Level three gets more in-depth. The instructor and client discuss driving theory, different techniques for different situations, and what to expect in traffic.
"In Hanoi, the mentality is to keep moving forward," said Afarinesh. "Some Hanoians are impatient and will take any opportunity to move forward. To avoid an accident, the more predictable you are as a driver, the safer you are. It is important to flow in and out of the crowd."
For practice, the client will follow the instructor around the twists and turns of West Lake, to slowly get acclimated to the many surprises on the streets of Hanoi. At level four, the instructor and client tackle more crowded spots like Tay Ho's lengthy Au Co street or entering the highway. Finally, level five is dedicated to whatever remaining issues or questions the client may have.
|Keep an eye out for the glowing Chicks 'n Bikes convoy. Photo by Chicks 'n Bikes.|
At every step, Afarinesh and her team remain calm, friendly, and helpful. For each lesson, Afarinesh takes a moment to remind the client of something worth celebrating, be it improving on turning, or recovering after a fall, or even simply living in a different country. By ensuring an encouraging spirit, Afarinesh creates a safe environment for her clients.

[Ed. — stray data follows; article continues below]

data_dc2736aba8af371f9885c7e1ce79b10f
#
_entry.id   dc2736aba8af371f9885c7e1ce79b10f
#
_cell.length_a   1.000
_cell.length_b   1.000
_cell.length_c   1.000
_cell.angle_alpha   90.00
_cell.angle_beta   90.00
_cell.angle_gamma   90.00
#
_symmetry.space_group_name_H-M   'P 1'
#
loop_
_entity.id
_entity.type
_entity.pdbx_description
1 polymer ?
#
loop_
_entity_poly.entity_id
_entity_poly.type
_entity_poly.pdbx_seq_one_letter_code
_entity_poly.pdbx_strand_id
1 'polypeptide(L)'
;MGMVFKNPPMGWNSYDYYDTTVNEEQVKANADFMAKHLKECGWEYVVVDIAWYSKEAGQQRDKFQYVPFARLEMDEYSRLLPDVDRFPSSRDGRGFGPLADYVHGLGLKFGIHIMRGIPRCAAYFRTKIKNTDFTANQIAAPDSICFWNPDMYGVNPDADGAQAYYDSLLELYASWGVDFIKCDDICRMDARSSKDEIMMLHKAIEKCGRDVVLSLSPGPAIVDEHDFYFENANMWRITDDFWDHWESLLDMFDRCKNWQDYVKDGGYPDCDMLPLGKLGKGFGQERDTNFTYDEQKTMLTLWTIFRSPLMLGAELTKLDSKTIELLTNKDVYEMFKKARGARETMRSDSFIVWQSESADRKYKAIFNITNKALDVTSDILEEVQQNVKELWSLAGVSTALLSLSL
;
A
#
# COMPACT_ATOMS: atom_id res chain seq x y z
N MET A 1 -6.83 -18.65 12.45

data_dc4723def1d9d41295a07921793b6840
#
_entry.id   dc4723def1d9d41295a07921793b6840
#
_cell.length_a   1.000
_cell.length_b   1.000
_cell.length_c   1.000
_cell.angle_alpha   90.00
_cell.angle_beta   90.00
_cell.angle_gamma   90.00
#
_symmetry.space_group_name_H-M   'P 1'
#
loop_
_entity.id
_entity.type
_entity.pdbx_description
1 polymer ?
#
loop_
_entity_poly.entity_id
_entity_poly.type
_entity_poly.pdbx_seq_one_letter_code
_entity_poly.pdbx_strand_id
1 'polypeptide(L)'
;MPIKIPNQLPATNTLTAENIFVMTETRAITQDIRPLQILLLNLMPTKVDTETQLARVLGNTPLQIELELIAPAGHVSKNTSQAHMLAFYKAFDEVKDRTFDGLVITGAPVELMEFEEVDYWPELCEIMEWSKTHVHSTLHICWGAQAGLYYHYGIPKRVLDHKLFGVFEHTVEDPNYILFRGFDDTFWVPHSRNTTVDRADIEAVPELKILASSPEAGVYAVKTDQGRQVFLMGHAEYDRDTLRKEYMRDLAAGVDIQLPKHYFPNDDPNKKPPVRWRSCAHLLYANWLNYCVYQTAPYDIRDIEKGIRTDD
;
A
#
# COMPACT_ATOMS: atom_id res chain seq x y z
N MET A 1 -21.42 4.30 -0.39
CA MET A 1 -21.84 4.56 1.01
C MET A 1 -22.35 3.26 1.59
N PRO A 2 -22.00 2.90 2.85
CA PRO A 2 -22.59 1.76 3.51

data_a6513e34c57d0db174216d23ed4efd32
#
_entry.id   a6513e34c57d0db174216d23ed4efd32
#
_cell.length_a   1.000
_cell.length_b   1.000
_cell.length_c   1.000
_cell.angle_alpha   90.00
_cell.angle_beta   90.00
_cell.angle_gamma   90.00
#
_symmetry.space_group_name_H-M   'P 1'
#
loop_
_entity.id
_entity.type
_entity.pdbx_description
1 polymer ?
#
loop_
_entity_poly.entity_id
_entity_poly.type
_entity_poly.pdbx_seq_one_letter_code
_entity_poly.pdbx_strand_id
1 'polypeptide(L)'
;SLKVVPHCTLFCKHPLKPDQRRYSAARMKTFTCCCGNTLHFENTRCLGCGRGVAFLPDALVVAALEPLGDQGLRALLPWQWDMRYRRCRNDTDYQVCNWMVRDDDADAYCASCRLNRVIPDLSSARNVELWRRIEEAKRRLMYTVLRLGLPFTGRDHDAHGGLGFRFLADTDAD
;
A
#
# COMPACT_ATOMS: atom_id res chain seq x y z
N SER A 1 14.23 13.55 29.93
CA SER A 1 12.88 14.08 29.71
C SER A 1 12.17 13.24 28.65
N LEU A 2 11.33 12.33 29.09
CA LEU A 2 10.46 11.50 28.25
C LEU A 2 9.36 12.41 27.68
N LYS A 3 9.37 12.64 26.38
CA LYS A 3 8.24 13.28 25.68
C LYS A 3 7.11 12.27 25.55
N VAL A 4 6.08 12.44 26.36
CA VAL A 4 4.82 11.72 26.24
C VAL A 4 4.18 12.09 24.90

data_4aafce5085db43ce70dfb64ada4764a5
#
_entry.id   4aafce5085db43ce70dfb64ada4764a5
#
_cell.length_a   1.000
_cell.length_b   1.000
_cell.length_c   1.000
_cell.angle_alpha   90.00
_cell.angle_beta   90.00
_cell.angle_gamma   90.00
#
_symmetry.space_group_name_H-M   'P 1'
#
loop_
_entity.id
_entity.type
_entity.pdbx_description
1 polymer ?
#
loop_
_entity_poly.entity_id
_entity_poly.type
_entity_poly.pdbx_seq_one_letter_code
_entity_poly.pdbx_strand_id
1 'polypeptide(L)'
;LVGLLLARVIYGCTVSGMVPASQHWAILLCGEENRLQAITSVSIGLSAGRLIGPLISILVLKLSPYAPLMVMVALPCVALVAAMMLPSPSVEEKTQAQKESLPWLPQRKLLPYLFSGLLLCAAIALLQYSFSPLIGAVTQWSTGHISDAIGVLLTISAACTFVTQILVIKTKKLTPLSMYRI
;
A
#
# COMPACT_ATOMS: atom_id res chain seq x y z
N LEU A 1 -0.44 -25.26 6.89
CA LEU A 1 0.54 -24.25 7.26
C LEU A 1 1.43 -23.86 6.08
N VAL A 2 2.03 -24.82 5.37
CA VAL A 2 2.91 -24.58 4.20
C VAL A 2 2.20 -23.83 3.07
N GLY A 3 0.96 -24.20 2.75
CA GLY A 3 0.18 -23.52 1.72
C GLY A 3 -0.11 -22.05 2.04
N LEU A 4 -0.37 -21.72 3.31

"In order for someone to learn, you need to be with someone who makes you feel safe," explains Afarinesh. "At CnB, we make sure they are comfortable at every step of the way. We want to provide a safe and encouraging space for riders to reach their goals."
Afarinesh is sympathetic to any possible fears new drivers have but doesn’t think it should inhibit them from exploring Hanoi. Seeing the Vietnamese capital from the back of a xe ôm does not do the city justice. Driving is well worth any mounting anxieties about Hanoian traffic.
"Discovering the city is more important than fear," said Afarinesh. "Don't fight the bike, learn to control it. Don't let it control you!"
|Don't fight the bike, freely experience Hanoi. Photo by Glen MacDonald.|
As her lessons continue, Afarinesh herself has learned a lot from running a business in Vietnam's pandemic era.